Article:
Mansion of Dreams
Bobbie and Mel Muskopf bought the six bedroom, nine bathroom house four years ago. They've given countless tours of their home. The mansion's history is amazing, but so too is the couple's connection to it.
Forty years ago, Bobbie and Mel interviewed to be the mansion's caretakers. In exchange for caring for the home, they'd get to live there rent free. It was a dream come true for a young couple. But, after two interviews they didn't get the job.
"When we didn't get the job, I promptly forgot about it, but Bobbie didn't," Mel explained. "And it's been her dream house ever since."
Bobbie and Mel were given a souvenier glass when they interviewed at the mansion. Bobbie tucked the glass away in her hope chest for 42 years. Bobbie was disappointed, but never gave up her dream.
"He told me it was for sale in a little tiny ad about this big," Bobbie said.
The Muskopf's never became the caretakers of the mansion. Instead they became the owners.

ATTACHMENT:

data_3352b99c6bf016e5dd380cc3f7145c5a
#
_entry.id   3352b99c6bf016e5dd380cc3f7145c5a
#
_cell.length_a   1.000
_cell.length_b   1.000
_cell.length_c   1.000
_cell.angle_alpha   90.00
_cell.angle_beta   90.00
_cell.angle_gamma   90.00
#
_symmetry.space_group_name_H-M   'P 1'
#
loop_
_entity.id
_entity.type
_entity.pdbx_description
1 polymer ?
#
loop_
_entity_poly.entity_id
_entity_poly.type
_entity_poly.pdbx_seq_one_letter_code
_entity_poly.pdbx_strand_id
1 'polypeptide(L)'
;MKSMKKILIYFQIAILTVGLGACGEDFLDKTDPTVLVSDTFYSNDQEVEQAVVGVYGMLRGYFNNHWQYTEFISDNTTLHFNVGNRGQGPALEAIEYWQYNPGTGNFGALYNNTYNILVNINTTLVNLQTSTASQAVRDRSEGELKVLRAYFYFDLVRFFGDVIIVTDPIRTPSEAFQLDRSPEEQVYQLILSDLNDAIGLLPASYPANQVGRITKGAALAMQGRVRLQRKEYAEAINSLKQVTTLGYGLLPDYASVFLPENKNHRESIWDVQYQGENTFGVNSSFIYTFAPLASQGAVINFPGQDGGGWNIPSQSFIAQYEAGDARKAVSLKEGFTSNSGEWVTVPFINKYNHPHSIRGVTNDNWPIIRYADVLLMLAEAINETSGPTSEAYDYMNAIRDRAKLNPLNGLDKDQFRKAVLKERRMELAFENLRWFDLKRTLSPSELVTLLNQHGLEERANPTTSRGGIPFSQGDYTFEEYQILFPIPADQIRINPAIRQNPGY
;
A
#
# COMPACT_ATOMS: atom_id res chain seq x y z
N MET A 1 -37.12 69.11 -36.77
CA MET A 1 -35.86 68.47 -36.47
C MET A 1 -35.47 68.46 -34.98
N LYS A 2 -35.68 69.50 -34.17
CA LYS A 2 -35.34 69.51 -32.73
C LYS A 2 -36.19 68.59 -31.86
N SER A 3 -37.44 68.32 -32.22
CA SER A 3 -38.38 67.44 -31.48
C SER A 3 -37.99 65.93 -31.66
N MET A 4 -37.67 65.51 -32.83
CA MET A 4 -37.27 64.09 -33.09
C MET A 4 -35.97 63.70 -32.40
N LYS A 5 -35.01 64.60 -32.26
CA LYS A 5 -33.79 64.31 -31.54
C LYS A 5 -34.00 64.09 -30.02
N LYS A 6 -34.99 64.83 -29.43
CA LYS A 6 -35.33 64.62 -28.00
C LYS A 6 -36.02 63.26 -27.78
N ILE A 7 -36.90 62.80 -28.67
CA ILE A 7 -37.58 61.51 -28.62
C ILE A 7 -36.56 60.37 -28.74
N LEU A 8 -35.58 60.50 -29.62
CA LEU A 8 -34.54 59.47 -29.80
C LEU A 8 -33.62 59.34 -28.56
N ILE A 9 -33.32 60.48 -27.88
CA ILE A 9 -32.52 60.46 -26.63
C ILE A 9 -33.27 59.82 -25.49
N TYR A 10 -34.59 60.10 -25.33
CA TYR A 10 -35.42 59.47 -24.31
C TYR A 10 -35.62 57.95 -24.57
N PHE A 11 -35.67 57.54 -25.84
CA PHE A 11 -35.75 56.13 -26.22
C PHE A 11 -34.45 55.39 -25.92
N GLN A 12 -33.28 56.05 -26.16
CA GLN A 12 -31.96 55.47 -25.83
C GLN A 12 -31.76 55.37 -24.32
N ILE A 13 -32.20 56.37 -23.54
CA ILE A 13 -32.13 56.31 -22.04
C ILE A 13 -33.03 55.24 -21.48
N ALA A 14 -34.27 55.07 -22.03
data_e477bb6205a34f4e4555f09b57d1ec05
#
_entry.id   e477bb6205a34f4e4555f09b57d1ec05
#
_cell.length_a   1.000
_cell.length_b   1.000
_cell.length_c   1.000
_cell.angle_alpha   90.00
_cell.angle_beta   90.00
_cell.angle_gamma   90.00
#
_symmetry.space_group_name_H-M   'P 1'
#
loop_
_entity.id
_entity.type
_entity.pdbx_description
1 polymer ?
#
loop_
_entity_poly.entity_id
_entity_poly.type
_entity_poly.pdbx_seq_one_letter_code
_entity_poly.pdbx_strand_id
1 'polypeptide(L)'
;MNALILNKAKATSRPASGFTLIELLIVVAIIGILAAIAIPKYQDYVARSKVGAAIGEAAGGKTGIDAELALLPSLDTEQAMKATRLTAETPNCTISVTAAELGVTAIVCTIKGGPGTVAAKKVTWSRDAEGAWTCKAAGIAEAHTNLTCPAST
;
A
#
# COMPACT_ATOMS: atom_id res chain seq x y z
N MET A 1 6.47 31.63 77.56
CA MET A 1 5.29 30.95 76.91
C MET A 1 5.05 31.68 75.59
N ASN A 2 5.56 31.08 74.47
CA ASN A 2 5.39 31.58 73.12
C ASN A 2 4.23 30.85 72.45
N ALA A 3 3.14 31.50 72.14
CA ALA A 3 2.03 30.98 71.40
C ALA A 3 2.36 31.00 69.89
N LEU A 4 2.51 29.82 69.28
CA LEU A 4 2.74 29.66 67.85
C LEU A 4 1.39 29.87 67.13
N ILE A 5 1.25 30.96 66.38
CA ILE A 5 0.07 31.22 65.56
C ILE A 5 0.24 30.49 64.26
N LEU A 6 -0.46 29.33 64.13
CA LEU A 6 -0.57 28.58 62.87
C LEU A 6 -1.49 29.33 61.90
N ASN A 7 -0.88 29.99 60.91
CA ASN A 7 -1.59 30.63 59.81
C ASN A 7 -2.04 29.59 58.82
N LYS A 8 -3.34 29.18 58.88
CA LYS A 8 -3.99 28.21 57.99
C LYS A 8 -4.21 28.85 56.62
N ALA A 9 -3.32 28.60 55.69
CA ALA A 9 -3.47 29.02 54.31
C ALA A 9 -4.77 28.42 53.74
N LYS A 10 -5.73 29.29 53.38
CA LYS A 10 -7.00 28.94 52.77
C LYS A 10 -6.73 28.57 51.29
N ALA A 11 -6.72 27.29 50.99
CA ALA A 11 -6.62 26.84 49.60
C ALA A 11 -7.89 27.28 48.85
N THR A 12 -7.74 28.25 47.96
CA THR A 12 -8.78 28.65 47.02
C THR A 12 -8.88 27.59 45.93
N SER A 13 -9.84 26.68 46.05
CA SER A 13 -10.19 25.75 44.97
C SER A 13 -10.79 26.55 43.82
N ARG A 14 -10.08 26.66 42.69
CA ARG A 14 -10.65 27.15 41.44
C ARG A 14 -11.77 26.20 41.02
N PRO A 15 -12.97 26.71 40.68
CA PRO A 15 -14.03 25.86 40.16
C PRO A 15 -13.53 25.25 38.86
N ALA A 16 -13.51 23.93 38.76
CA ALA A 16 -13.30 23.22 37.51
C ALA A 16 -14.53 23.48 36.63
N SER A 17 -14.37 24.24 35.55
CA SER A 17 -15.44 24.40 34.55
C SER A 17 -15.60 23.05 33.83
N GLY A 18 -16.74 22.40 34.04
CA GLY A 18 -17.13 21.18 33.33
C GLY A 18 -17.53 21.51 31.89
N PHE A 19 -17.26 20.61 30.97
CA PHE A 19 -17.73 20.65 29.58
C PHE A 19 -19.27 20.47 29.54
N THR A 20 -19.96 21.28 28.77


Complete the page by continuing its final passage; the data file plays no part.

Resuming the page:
"This is a 42 year memory come true," Mel said.
"He laughs at me cause every time I drive up to the front I say I really don't believe that's ours. And he just grunts," Bobbie said.
Visitors to the now Muskopf Mansion marvel at the dining room table that seats 18, the handpainted silk wallpaper and the old time elevator. Even though the mansion itself is magnificent, KOMU's Sarah Hill received a particularly special tour. At the age of 72, Bobbie Muskopf passed away suddenly, just weeks after she was interviewed. Sarah's tour was the last one Bobbie ever gave. On a Sunday afternoon, a crowd gathered to celebrate Bobbie's life and raise their glass one last time. It was a fitting location, proving what starts in your hope chest really can end in a dream come true.